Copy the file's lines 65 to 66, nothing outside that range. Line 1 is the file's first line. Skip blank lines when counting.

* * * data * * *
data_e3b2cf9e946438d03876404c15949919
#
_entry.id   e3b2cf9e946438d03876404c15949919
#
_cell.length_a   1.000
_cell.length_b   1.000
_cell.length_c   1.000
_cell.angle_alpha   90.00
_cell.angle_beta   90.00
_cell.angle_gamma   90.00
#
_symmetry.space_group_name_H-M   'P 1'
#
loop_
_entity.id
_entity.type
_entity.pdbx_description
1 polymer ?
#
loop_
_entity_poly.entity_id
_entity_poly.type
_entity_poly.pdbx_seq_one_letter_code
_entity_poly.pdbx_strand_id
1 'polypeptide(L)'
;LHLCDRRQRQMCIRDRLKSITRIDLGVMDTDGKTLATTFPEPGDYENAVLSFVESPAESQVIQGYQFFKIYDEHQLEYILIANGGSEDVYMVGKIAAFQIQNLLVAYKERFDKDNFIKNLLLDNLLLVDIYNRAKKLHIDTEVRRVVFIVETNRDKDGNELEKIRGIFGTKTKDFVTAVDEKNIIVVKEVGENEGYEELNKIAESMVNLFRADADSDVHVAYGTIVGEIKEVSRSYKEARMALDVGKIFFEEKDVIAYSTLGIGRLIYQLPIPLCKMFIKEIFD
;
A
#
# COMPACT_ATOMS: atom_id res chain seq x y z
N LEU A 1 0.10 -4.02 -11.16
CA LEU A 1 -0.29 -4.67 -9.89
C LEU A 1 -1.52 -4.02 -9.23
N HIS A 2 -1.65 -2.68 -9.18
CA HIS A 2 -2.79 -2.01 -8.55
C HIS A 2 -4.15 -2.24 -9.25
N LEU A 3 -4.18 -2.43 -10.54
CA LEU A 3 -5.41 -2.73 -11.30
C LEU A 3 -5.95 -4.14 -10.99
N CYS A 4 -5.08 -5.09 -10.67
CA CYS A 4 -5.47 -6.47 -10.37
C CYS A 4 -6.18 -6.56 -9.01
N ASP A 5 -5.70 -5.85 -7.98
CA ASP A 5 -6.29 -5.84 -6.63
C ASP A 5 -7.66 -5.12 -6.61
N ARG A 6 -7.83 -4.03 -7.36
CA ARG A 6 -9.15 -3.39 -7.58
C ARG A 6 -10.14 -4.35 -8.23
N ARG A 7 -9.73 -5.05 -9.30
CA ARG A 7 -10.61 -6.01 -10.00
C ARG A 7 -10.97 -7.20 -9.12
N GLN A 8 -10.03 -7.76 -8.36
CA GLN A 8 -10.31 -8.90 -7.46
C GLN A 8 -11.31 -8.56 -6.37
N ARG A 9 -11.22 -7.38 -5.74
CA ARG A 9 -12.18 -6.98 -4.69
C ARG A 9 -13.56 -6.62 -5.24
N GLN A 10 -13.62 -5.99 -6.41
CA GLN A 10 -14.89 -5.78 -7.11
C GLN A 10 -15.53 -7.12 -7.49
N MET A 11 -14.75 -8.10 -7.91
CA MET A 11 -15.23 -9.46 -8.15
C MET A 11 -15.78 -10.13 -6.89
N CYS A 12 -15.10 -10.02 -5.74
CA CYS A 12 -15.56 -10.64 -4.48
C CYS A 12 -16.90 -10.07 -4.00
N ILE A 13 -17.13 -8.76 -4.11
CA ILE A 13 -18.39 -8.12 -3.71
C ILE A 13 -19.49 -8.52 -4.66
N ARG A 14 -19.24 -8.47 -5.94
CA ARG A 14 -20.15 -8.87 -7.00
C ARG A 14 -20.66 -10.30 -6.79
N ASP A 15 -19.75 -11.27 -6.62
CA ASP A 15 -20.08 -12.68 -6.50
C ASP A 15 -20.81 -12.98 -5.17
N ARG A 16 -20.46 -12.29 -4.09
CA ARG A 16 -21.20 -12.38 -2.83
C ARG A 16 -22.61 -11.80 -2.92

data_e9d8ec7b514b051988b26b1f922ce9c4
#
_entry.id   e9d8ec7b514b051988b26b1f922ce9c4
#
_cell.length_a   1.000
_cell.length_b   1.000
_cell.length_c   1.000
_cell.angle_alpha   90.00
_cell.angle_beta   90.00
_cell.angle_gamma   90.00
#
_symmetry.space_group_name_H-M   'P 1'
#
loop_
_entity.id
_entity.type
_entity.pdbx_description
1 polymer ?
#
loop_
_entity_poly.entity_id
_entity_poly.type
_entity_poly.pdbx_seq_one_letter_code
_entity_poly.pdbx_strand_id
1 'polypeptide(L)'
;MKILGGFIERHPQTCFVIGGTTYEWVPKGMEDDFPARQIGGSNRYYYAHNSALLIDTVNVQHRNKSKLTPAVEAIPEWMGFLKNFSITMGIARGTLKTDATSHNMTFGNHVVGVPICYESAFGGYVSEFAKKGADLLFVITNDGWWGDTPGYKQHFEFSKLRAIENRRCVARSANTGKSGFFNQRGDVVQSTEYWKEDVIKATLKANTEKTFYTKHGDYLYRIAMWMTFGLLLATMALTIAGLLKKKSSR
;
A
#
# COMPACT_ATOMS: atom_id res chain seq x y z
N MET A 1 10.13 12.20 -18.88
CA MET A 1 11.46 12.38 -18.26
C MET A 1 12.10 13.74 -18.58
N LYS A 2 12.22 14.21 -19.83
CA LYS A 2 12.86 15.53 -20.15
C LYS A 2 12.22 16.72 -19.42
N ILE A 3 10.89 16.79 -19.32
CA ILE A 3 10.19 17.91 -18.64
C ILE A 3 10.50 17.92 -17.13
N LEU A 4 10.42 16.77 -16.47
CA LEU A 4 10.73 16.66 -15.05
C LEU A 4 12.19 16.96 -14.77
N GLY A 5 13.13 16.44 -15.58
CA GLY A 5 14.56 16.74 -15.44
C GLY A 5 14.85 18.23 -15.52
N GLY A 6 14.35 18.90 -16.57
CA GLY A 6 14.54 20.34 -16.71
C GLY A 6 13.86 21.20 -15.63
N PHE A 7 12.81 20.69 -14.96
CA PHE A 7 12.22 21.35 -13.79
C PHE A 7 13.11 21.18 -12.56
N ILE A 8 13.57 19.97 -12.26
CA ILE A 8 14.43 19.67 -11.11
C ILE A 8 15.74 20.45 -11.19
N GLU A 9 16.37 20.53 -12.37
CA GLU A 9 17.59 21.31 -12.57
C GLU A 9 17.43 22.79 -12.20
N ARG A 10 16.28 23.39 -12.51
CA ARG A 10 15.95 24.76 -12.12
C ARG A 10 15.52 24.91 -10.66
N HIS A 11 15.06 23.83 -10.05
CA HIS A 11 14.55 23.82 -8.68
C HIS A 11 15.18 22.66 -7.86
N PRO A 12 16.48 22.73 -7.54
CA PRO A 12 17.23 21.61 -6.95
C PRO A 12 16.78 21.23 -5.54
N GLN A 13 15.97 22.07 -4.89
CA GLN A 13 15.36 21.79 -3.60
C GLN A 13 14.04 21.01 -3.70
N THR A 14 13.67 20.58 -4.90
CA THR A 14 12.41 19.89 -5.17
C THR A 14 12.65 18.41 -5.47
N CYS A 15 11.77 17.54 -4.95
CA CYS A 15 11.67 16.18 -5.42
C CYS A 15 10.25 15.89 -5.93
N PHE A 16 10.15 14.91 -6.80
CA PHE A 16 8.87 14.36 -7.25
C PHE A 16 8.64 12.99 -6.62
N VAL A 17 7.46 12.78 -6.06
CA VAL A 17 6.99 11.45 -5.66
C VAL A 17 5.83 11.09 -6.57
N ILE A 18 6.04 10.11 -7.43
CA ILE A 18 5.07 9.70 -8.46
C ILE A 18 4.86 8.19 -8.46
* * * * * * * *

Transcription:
CA CYS A 12 -15.56 -10.64 -4.48
C CYS A 12 -16.90 -10.07 -4.00